Easing into 2021: Five Tips to Make the Best of a New Year

This post has been updated since its original publication.

Like many in the professional services world, I spent the first week of 2021 re-acclimating to work following an extended holiday break. Though unexpected events here in the U.S. caused many of us to hit pause on some of our plans, it’s not too late to start the year off on the right foot. Despite the uncertainty of these times, we would be wise to give some attention to what matters most for us right now, even if that attention is gentle.

After the monster year that was 2020, I actually felt my brain click off as I shut my laptop down to end my last work day. How I needed that pause! As the year wound down, I turned my attention inward to consider what I had learned, what I most appreciated despite the challenges, and the many delightful people, experiences, places, hobbies and things that brought me real joy—and were perhaps made even more precious for their appearance in an otherwise really hard time. A silver lining of the pandemic experience has been a refreshed appreciation for the role gratitude plays in a fulfilling life.

Easing into 2021: Five Tips to Make the Best of a New Year

Naturally, I also began to think about 2021 and how I hope to shape the year. I’ve long been anti-New Year’s resolution, but I do take a pause at several key moments during a calendar year to take stock, clarify my intentions and adjust my goals and plans. (Quarterly is great way to do this, but I tend to hit three times a year—January, May, September.)

For those who are die-hard New Year’s goal-setters and resolution-makers, I am rooting for you! By the time you’re reading this you’re already several days into your plan, and I hope it’s going well. If you still have room for some tweaks, I am a big fan of the resources shared here and here.

But if you’re like me and dipping your toes in more gingerly after a trying year, here are some things to consider.

Keep doing what’s already working.

I’m certain you have many habits that are already working for you professionally and personally. Take a little time to note what those are. It’s possible that you don’t need to make new plans for this year, but rather stay the course you’re already on!

I like to use the four dimensions of energy management inspired by the Energy Project—physical, mental, emotional, and social/spiritual—to evaluate my own habits and rituals. Other frameworks include work, home, self and service. Experiment with the categories you find most useful.

Embrace small victories.

I’m a big fan of lowering a bar down to a height you’re all but guaranteed to step over successfully. What micro actions might you take that help you make progress on one of your plans? How might you reclaim small increments of time to accomplish little wins? Write a list of actions you could take if you had five minutes, 15 minutes and 25 minutes. See if they track with existing good habits you might build upon. These tweaks could be ones you make to your work life or your home life. Making even small progress on a personal goal (even one that isn’t job-related!) is correlated with greater happiness at work.

I am constantly astonished by what meaningful activities can be fit into 15 minutes or less—things like talking a walk, meditating, learning something new, talking with an uplifting friend, corresponding with one’s network, taking a brief nap, reading a chapter in a book, fitting in part of a workout, etc.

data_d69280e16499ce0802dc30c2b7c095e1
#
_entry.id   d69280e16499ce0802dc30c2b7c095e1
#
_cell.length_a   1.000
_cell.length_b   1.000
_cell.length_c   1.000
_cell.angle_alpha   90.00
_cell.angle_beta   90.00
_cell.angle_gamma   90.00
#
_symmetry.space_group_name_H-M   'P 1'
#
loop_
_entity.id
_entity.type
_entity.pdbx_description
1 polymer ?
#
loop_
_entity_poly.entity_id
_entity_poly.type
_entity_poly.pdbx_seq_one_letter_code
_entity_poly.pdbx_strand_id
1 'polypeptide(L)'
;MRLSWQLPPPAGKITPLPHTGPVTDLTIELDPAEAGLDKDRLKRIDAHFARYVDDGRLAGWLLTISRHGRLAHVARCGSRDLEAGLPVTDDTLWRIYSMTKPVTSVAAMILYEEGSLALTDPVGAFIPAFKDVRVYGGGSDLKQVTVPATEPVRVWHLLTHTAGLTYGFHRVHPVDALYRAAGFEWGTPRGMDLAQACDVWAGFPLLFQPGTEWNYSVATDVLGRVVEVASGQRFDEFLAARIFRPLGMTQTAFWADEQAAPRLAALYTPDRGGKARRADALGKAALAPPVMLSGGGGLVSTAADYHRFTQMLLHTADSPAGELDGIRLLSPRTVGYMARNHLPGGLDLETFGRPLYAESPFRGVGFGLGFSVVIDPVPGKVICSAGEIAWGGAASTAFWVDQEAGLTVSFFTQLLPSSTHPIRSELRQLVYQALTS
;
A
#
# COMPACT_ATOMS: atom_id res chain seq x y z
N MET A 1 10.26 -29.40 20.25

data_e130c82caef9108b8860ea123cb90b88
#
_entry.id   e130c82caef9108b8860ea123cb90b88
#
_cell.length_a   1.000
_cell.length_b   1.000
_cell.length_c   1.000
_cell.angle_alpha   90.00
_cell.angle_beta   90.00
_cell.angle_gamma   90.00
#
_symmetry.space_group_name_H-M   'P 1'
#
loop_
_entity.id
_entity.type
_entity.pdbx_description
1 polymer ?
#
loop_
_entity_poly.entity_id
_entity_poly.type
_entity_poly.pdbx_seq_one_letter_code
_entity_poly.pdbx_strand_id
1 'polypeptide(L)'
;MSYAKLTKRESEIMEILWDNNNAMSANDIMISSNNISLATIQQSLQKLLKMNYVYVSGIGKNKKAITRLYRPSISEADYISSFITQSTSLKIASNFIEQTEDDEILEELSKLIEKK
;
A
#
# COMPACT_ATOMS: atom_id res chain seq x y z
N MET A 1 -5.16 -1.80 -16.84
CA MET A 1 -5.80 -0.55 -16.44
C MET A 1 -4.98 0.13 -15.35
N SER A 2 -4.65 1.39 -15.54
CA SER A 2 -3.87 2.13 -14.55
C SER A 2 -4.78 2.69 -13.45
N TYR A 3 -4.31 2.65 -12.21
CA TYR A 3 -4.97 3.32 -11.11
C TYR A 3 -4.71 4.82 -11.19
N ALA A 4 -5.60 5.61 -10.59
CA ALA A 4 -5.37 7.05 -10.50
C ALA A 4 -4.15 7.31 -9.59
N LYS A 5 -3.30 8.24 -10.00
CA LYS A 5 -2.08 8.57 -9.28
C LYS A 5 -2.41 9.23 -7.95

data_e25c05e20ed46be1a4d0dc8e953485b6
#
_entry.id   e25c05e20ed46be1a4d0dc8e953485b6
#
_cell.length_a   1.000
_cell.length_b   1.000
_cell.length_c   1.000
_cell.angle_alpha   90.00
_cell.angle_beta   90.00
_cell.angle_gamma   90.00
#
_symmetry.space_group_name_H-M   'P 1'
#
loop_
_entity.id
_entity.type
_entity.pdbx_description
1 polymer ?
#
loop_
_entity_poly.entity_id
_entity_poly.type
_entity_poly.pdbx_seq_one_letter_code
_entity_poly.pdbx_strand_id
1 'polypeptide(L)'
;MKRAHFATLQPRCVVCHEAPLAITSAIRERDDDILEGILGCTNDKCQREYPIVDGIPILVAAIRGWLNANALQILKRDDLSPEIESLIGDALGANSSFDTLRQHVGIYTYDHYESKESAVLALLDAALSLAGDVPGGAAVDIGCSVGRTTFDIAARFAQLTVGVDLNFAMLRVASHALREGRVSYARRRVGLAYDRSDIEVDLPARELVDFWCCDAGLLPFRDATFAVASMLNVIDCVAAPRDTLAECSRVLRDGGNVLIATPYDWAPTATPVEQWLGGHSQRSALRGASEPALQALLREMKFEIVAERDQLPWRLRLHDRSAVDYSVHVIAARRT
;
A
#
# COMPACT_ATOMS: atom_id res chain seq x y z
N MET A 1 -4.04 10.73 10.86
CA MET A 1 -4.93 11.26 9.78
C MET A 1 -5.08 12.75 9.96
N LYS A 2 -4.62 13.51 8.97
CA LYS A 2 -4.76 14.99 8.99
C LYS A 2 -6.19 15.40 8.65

Take control of your calendar.

I often lament that I don’t have time for some of the people or activities that restore my energy, but a quick review of my iPhone screen habits tells a different story. Where might you re-redirect some of your time to the things that will make your January even brighter? Schedule blocks of time on your calendar to carve out time for the important, rather than letting the urgent dictate your day and week.

Shrink time horizons.

If 2020 taught me anything, it was to think more near-term. The year as a whole is too big a frame of reference for me. I’m currently considering how I’d like to use the month of January, and perhaps make some inroads through March. Consider the time frame that works for you, and note in your diary when you’d next like to refresh your thinking on goals and habits.

Beware of drift.

I’ve had so many conversations already this week about skipping this whole New Year goal-setting process altogether. I get it! You are the architect of your own experience. I do invite you to make just one plan in that case—a plan to avoid drift. Make a note in your calendar in a few months to check back in and see if you feel the same way.

If 2021 has proven anything so far, it’s that we’ll need to continue holding on to what’s important in the face of challenging circumstances. I hope for the best as you work to make this a healthy, positive time.

Amanda is a 23-year veteran at Ketchum. In her current role as the leader of organizational effectiveness and learning and development, Amanda provides strategic direction and consultation on strategy implementation, team development and dynamics, organizational effectiveness, leadership team alignment, and personal productivity for the agency and its employees. She also serves as a certified executive coach and lead trainer for Ketchum University. Prior to her role at Ketchum, Amanda was a Director at Stromberg Consulting where she was an external management consultant for 13 years. She holds her Master’s in Organizational Psychology and Executive Coaching certification from Columbia University. Amanda received her bachelor’s degree in Communications from the University of Michigan Honors College. She lives in New York with her husband and daughter. She’s an accomplished home cook, avid reader and novice Netflix-binger.